A U.S. jury Tuesday found a Somali man who acted as a negotiator for pirates aboard a hijacked ship not guilty of piracy, but had not yet reached a verdict on two lesser charges.
Ali Mohamed Ali, 51, who would have faced a mandatory life sentence if convicted of piracy, smiled and embraced one of his lawyers after the verdict was announced. He then removed his glasses and dabbed his eyes. A friend in the courtroom sobbed. Ali has been held in a city jail for more than 2 ½ years.
U.S. District Judge Ellen Huvelle told jurors to continue deliberating on two remaining charges of hostage-taking and conspiracy to commit hostage-taking. Both of those charges carry potential, but not mandatory life sentences, and Ali is unlikely to receive a life sentence even if the jury convicts him on those charges.
Ali negotiated a ransom for Somali pirates during a 2008 pirate takeover of a Danish merchant ship in the Gulf of Aden. At the time of his 2011 arrest, he was the education minister in Somaliland, a breakaway region of Somalia, but he has spent most of his adult life in the United States.
Pirates seized the M/V CEC Future in November 2008, and Ali boarded the boat a couple of days later. An English speaker, he communicated the demands of the pirates with officials from Clipper Group, the ship’s owner. The pirates initially demanded a $7 million ransom, but settled for $1.7 million at the end of the more than two-monthlong siege.
The key issue in the trial was whether Ali was an advocate for the pirates or just a translator doing the best he could in a situation not of his own making. Jurors heard Ali talking on recorded phone calls with a negotiator, and also with Clipper Group’s chief executive, Per Gullestrup. At one point, Ali declares, “I am the negotiator” and demands that all calls go through him. But the calls also show a friendly, conversational banter, with Gullestrup dropping Ali’s name the way one does with a longtime acquaintance, and Gullestrup testified that he built up a level of trust with Ali.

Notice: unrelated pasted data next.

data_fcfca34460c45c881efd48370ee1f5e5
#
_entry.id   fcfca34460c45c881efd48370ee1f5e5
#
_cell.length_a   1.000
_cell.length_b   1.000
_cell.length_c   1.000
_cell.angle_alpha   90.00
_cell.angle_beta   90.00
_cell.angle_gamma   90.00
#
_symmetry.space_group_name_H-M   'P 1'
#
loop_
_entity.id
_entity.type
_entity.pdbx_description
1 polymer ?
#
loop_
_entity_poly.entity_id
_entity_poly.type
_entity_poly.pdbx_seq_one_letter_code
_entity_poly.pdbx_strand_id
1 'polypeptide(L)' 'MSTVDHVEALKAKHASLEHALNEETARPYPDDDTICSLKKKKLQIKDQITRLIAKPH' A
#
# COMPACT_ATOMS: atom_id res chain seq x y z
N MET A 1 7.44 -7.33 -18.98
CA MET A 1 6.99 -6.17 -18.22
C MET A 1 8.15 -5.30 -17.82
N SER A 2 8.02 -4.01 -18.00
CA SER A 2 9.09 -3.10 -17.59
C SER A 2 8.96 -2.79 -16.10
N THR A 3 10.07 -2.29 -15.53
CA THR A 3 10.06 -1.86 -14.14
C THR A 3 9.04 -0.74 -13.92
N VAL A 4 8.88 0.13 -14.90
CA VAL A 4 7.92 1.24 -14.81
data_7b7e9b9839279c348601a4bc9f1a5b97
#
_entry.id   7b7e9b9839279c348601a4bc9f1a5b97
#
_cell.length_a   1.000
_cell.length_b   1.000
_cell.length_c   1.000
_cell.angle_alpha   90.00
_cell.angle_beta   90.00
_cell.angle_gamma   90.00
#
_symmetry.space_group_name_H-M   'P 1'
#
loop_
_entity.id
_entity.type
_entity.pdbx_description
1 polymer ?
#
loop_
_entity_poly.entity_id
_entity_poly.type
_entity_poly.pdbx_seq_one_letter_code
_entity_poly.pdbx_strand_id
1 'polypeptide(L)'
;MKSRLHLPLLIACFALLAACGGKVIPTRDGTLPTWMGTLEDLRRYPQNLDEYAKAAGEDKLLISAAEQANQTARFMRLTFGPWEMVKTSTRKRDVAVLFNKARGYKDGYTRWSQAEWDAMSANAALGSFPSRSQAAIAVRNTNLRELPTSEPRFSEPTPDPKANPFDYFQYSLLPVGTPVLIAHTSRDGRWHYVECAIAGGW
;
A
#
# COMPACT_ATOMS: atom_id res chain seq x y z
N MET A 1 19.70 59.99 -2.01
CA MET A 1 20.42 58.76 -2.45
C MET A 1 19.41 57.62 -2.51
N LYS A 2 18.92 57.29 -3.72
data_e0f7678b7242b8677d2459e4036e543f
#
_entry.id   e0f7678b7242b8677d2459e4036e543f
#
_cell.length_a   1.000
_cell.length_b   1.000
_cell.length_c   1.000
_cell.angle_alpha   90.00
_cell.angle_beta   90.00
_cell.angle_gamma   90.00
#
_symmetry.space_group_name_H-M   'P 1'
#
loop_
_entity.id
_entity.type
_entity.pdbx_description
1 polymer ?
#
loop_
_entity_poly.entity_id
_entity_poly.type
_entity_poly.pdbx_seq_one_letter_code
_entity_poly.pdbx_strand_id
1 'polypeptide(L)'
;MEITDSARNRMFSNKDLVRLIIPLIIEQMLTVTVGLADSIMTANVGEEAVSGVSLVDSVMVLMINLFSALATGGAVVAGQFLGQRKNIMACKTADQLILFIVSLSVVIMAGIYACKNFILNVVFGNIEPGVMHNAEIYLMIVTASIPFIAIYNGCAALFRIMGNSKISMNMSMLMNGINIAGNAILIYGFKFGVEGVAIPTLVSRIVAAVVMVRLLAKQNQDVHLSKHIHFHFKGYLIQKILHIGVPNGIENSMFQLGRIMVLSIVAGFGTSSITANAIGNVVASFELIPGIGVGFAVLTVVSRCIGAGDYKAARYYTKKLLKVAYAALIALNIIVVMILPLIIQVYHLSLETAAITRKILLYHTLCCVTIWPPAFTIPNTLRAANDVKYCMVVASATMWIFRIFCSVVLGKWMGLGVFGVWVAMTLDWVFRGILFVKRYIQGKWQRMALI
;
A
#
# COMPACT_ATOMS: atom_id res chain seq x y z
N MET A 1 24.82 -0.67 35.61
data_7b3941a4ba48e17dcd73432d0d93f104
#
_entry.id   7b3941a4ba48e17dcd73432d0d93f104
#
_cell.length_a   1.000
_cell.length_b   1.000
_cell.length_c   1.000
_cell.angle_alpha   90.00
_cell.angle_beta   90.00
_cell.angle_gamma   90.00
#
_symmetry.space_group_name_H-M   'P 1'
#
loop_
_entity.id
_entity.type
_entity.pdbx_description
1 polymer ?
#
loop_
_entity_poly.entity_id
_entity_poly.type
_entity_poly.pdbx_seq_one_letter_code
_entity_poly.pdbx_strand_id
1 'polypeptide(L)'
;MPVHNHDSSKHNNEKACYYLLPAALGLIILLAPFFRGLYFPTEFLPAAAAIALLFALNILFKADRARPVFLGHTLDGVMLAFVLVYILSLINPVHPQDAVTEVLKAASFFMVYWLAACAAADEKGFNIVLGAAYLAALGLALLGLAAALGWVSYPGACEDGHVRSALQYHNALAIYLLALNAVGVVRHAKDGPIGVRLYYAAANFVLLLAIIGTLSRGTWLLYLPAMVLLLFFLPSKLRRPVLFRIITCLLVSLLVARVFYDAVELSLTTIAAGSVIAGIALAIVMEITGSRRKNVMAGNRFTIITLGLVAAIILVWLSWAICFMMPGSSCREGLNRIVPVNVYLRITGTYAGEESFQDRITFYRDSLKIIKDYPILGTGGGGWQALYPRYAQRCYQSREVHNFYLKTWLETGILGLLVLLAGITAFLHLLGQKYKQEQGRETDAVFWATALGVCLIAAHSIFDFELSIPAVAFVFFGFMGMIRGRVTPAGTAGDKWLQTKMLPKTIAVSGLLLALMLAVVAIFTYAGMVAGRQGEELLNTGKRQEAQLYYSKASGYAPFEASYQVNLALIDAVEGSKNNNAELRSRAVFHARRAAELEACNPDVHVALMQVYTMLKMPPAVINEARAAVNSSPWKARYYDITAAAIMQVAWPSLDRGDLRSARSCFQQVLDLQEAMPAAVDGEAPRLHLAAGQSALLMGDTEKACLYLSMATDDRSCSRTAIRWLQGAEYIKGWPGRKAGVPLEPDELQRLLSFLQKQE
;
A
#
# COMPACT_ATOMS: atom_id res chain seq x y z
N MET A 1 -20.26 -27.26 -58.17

Ali’s lawyers sought to paint him as a friend of the U.S. government. Keith Barwick, an agent for U.S. Immigration and Customs Enforcement, testified that 10 years ago Ali approached him with information about a company he was working for in the U.S. The government put the business under investigation, and Ali became a confidential informant. The company had been selling counterfeit products, such as purses and watches, and Ali’s work helped lead to 10 convictions and over $1 million in seized merchandise and money. Ali received $25,000 for his work from the government, Barwick said, adding that he was a good source.
Jurors also heard Ali telling a negotiator for the Clipper Group that the pirates are not bluffing and the time for negotiating was over. “Let them think about the crew also, otherwise they can lose not only the vessel but the crew also,” he says on the call.
But the ship’s captain, Andrey Nozhkin, who also participated in the call, testified that Ali whispered a comforting word to him after the call was over: “Bluffing.”
In his closing statement, defense attorney Matthew J. Peed told jurors to ask themselves whether Ali wanted to bring about piracy and hostage-taking of the ship. He said that Ali never carried a gun, let crew members call their families and tried to help the hostages.
But prosecutor Julieanne Himelstein said Ali was guilty the second he called Clipper and demanded money for the hostages’ release.
“You don’t ask for one cent for a human being,” she said.
Ali was arrested in April 2011 after being lured to the U.S. on a bogus invitation to attend an education conference.
Twice in the last two years the judge, Huvelle, has ordered Ali released pending trial – only to have the appeals court reverse her. When she released him in September, Huvelle concluded that the lengthy pretrial lockup violates his constitutional rights, and wrote, “there is certainly no dispute that Ali is not, under any common definition of the term, a ‘pirate’.”